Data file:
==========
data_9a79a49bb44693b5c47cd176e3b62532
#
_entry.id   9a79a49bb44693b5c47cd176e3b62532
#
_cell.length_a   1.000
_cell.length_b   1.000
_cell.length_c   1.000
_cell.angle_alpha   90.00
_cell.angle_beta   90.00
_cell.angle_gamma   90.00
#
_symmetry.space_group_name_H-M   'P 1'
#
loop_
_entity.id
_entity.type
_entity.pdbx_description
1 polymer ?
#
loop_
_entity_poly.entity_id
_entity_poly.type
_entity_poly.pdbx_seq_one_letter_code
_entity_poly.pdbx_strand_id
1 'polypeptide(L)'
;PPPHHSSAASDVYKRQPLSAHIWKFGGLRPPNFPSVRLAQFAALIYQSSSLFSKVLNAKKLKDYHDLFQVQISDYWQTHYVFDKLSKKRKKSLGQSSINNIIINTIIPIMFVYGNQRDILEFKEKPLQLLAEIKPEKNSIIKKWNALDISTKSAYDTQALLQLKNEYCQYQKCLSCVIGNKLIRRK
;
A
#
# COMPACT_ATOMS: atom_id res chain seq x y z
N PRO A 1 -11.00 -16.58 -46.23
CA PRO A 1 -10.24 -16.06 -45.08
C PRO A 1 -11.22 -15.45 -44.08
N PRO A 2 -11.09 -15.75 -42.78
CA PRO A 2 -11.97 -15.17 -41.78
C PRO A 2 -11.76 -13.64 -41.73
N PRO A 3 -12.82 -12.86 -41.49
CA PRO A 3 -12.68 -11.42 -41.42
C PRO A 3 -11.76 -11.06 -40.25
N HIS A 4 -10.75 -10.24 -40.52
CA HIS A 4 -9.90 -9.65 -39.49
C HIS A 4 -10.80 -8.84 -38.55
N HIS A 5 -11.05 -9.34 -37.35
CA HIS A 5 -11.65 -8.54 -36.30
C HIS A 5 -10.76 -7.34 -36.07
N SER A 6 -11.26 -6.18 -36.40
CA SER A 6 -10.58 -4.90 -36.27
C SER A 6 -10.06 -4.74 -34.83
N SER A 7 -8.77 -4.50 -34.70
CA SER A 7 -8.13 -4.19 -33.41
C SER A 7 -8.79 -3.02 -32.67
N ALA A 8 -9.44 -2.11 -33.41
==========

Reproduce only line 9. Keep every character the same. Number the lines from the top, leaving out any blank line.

_cell.angle_beta   90.00